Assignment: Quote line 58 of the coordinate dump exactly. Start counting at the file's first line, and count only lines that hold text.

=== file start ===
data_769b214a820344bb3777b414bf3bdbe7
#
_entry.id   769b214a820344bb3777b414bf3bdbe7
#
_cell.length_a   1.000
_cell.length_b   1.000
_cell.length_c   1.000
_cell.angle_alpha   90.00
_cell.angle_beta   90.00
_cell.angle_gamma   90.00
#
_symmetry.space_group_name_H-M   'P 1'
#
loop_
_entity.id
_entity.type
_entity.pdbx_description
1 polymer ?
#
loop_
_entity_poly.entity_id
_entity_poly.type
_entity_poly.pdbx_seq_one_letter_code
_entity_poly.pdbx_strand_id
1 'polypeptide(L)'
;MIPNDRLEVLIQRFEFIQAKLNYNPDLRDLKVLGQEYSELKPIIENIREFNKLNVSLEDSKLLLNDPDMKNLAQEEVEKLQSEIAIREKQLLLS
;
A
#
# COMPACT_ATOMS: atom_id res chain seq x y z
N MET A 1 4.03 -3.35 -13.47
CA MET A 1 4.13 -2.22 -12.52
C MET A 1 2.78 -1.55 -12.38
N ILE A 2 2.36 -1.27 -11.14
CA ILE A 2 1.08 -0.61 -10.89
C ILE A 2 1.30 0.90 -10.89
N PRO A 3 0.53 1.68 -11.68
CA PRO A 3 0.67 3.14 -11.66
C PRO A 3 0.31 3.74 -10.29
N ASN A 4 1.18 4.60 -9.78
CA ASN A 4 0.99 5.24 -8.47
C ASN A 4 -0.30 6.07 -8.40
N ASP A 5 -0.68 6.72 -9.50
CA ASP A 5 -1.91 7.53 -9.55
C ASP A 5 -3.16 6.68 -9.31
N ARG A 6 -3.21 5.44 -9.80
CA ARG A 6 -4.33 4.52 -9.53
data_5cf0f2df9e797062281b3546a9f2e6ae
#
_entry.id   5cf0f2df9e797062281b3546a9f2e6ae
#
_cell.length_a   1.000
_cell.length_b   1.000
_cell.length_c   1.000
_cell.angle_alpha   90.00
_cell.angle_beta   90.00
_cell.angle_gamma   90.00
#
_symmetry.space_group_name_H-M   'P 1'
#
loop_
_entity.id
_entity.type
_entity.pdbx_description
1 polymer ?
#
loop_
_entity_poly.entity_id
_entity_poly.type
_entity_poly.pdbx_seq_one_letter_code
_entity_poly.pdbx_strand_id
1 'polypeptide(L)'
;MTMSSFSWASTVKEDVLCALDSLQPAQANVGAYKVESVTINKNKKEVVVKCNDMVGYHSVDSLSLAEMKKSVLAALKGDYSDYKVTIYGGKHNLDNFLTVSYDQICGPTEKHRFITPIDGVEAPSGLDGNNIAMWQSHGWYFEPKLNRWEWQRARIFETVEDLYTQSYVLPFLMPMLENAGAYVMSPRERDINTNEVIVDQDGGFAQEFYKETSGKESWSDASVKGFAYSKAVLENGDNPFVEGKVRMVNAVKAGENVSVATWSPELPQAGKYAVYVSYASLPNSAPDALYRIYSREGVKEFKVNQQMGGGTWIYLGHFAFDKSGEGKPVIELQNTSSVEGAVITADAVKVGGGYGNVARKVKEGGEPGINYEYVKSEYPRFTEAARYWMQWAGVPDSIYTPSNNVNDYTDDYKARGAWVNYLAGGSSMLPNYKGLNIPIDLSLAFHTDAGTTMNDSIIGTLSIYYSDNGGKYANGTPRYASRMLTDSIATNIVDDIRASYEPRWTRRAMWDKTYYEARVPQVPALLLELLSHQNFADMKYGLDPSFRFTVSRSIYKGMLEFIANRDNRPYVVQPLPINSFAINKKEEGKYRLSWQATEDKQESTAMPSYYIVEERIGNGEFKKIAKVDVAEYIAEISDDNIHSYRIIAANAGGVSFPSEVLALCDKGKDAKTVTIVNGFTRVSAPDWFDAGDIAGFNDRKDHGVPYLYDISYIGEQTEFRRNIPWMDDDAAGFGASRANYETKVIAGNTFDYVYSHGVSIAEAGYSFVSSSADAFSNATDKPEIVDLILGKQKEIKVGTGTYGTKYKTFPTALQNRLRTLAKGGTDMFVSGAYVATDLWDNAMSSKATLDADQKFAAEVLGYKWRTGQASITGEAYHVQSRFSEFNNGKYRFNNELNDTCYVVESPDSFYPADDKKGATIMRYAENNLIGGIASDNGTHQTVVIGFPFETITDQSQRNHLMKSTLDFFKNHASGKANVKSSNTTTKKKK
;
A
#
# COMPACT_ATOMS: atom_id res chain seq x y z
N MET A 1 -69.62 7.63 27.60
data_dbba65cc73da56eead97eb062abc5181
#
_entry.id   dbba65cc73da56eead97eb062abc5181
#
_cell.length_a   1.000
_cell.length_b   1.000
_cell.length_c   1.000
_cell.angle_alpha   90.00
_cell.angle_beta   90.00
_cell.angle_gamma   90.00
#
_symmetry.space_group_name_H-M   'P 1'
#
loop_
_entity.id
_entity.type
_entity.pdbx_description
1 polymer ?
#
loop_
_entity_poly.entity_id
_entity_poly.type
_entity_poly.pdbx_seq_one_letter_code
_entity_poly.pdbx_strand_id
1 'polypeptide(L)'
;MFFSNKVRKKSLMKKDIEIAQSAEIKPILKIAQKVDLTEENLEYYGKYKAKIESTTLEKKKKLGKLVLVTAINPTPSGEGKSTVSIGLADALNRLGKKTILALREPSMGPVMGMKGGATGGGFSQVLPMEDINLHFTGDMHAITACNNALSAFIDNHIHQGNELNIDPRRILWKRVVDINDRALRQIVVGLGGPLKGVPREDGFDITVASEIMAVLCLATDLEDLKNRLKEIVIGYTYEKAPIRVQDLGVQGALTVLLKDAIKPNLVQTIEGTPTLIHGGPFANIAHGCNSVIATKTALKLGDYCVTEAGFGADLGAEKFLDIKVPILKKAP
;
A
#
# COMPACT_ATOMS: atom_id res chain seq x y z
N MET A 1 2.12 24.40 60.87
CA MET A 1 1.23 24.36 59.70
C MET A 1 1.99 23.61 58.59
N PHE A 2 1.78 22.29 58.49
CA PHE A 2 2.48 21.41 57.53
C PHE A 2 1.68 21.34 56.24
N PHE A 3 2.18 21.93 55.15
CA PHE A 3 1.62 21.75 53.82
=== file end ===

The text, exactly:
#